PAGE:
Here are some of the living quarters for the nursing students, notice the plethora of satellite dishes :)
This is Zeke after a week in Kalukembe: tired but happy to have spent the days running after dogs, birds, chickens, ants, cicadas, lizards, and being shuttled around on the backs of ladies (including mommy who sometimes has to take him to maternity on her back to do consults and deliveries.... but only once into the operating room for an emergency procedure!).
Monday, November 19, 2012
Tuesday, October 23, 2012
Here's a follow up photo of one of the gentlemen from our blog post back in May. He's responding well to anti-tuberculosis treatment :) Glad to see improvement! And following are a few pictures from the last few weeks. We will go next week to Chiulo hospital as a family; after being there alone earlier this month, Daniel is very excited about the prospect of going with Pri and Zeke.
|probable TB rash, receiving medicines|
|This girl from Chiulo hospital uses her mosquito net in a fashionable way|
|Zeke digging the new high chair lent to him|
Wednesday, September 26, 2012
We spent a little over a week with our friends and colleagues at Kaluquembe earlier this month. This time, we walked away with a little more perspective on the work and challenges at the hospital. The clinical work kept us busy (hysterectomies, C-sections, fistula repairs, and a very sick antenatal population for Priscila; learning herniorrhaphies, head traumas, and treating a variety of medical conditions on men’s, women’s, TB and children’s wards for Daniel). And the beautiful evening walks rejuvenated us. But wow; the challenges for a place with such high infant mortality are daunting; so is the management of MDR-TB in a country that does not acknowledge it has such a problem (thus, there are no easy ways to test for it nor are medications made available for treatment . . . a scary situation that spells international crisis). In a country that has immense resources but where over 80% of the population still lives on less than US$2 a day, the barriers to good patient care are more than we yet know. Please keep praying for us (and for patients and health workers); we are trying to provide just and merciful care to our patients, but it feels that there aren’t many here who share that same desire.
|Femur fracture room on the men's ward. Note simple traction devices that patients remain in for weeks to months|
|Molar pregnancy as seen on our favorite piece of CEML equipment: the Sonosite Micromaxx. Treatment options are usually D and E or hysterectomy. Even getting methotrexate is a big hurdle here.|
|Priscila with nursing student and Dona Julia, the Chief midwife at Kaluquembe|
|Zeke, stewing something smelly|
Saturday, September 22, 2012
David is Zeke's friend here at the hospital, they love each other! They are the exact same age and he is the first and only child of his young mother who takes care of him with such sweetness. He contracted cerebral malaria and, despite being treated at the Central Hospital, became blind. He is a beautiful, joyful little boy who is struggling to maneuver in this dark new world.... please pray for him and his mother.
Wednesday, September 19, 2012
We are back after 3 weeks away from home in Lubango: 1 week in Chiulo, down south and almost 2 in Kaluquembe, 2 hours north of here.
|Baobabs around Chiulo|
Chiulo Mission Hospital is a rural Catholic hospital with government funding for most of its services, and physician staffing provided by an Italian NGO, CUAMM. There are a range of services that include public health initiatives, a TB sanitorium, antiretroviral clinic and a nursing school next door. We went down to help the doctors, as the surgical resident and general practitioner were carrying heavy workloads without breaks. With a radiology tech that only shows up once a week (Saturday or Sunday, depending on how he feels), a lab with only basic microscopic and blood tests (no creatinine checks here! Leucocytes? What are those?), and nursing students left to run the wards when staff nurses go absent, we are quite impressed with Marco and Bernadita; their bare-bones medicine and surgical skills and dedication to their patients are an inspiration.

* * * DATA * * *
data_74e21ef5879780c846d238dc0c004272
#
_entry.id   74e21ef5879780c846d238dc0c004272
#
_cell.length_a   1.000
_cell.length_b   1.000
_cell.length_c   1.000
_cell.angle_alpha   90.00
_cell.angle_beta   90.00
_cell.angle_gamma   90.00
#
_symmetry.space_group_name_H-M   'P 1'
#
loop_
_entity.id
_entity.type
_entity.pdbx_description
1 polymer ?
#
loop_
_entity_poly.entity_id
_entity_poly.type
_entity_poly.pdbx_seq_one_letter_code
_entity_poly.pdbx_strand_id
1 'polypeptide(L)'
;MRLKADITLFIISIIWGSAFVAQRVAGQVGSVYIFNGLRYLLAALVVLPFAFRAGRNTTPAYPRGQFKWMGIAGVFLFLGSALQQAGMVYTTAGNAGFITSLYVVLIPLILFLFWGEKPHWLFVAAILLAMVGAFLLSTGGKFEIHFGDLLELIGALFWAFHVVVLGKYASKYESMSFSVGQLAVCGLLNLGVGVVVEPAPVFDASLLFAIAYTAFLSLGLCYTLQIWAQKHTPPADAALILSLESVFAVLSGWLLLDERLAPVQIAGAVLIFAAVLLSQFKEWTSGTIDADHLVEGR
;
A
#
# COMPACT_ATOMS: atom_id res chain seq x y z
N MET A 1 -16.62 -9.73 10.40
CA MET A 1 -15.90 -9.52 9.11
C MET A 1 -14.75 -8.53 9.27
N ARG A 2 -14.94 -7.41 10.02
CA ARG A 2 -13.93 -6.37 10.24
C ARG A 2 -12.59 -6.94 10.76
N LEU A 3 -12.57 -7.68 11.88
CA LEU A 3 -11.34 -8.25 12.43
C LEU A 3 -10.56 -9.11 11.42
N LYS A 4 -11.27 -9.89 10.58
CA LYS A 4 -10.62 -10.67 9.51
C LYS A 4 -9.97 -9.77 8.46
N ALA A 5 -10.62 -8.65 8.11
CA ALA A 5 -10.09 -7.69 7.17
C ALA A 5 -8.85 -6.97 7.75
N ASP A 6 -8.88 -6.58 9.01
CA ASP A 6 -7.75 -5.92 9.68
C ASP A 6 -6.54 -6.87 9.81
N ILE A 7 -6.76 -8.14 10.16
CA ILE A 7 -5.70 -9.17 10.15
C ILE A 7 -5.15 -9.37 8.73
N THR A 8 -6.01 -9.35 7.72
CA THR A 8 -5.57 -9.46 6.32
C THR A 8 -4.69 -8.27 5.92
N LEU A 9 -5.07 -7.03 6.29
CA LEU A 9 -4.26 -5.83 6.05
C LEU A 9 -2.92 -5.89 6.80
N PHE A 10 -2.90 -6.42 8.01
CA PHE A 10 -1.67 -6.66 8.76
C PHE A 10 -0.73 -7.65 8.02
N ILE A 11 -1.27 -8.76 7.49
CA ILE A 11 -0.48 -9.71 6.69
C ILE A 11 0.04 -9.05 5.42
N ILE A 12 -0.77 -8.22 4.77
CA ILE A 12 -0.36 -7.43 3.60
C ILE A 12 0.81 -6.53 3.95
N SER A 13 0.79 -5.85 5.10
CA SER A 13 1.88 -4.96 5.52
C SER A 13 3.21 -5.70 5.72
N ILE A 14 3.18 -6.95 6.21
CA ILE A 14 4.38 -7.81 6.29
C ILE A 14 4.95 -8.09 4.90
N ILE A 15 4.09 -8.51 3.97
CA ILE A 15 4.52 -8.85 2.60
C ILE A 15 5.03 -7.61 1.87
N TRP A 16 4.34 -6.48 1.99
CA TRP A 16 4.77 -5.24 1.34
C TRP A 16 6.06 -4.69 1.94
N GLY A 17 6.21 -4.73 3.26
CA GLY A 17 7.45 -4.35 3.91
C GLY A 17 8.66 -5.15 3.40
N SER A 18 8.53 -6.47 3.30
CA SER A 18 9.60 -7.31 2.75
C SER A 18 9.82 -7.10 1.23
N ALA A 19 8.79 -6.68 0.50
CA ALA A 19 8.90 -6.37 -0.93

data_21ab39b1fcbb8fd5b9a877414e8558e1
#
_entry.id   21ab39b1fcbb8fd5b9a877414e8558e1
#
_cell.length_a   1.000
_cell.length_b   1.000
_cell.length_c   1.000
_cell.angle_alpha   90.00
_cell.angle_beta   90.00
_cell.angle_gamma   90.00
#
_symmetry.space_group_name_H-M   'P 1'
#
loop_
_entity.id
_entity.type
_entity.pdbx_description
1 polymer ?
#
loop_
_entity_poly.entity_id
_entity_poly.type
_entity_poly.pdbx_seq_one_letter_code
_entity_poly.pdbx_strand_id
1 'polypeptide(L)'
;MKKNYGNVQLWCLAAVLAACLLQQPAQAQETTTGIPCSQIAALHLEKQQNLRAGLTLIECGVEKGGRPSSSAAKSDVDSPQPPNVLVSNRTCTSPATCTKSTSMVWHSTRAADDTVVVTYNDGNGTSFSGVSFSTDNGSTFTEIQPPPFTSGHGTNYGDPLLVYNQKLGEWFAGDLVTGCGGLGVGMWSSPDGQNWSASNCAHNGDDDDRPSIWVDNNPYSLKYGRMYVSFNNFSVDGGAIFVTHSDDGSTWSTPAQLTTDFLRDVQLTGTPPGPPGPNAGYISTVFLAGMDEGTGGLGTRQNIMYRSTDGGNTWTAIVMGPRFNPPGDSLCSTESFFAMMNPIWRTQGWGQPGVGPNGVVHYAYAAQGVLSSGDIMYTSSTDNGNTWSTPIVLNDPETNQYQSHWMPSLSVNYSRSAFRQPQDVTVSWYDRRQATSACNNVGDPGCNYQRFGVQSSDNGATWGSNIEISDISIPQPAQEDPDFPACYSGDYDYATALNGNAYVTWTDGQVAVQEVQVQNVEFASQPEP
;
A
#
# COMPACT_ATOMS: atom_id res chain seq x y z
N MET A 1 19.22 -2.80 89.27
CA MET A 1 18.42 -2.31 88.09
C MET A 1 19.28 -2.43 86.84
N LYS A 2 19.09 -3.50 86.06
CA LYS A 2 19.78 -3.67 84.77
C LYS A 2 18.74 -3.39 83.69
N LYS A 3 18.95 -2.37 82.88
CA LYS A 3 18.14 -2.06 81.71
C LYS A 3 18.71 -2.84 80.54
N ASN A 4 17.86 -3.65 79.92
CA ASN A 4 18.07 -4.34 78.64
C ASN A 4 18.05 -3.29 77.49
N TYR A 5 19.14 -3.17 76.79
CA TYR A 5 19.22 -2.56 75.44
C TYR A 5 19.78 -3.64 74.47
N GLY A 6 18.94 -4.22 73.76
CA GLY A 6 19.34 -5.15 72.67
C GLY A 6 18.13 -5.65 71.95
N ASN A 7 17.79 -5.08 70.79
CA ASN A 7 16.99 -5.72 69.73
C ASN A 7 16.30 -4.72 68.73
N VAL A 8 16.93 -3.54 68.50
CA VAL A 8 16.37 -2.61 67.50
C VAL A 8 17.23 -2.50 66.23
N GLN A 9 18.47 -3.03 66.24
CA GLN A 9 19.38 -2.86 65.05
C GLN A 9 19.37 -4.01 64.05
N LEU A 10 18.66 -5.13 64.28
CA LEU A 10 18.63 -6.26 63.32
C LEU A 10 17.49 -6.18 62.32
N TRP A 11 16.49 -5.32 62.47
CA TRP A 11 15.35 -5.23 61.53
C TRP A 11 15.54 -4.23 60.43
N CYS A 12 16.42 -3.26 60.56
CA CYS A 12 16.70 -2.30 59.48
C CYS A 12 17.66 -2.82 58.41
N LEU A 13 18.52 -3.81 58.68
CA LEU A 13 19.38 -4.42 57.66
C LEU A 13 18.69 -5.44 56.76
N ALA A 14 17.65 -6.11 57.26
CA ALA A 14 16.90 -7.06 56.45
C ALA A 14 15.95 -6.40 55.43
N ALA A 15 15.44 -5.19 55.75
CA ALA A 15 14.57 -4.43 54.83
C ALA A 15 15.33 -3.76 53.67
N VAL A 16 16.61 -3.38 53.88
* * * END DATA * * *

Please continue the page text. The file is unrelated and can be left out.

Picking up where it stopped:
Many patients travel for days to arrive for care. On the pediatrics ward, the common diagnoses were malarial complications, malnutrion, diarrhea and measles; on the adult wards, many had TB and its complications and others were patients with AIDS-related complications who had stopped taking their antiretrovirals and 'relapsed'. On maternity, Priscila cared for a variety of prenatal conditions and encountered a high number of neonatal deaths. Daniel performed the one C-section of that week with Marco on a woman with anticholinergic syndrome (and Bernadita rescucitated the baby with Priscila’s help).
|Marco and Daniel performing a tubal ligation (no, the bed does not go higher)|
|Daniel is relieved to know no pistols, grenades, machetes or AK-47s are allowed on the premises. . . the luxuries of occupational safety!|
This lady has a leprosy flare. During the war, leprosy was neglected; it has persisted in rural parts of the country, though it supposedly has come under better control.
|Priscila ultrasounding just before leaving Chiulo, with Tim Kubacki (left) and Marco (right).|
Monday, August 06, 2012
Mother and child at Dondi Mission hospital
Steve Collins, operating on a patient with cataracts (over 100 operations in 2 weeks at Dondi)
Patient in bed, after her surgery
A happy patient the morning after the operation, able to see her daughter again
AK-47 shells: remnants of the war in Huambo province
I visited Dondi Mission Hospital for two weeks last month. While i saw patients with general medical problems, Steve Collins cared for patients with eye complaints (the main reason for our trip). Until the mid-1970's, the mission maintained a seminary, agricultural school, leprosy mission, TB sanitorium, nursing and lab training schools, an international school, animal husbandry and a busy hospital servicing an area close to 2 million people. All this was destroyed during the civil war; now, a Bible school and girl's school are all that remain.
It's a beautiful area, with even more beautiful people we met through our work there. And we pray that, with time, help for the people of the area will be restored.
|Medical team to Kalukembe: the regional referral hospital for 1 million people, 180 beds and no doctor. We come here once a month and are wondering if this might be a place for us long-term|
|So this huge abdominal mass, thought to be a large ovarian tumor turned out to be a 10kg messenteric cyst!|
|Nursing at Kalukembe: limited resources, lots of work.|
|Priscila supervising the medical student Jody... they actually had fun!|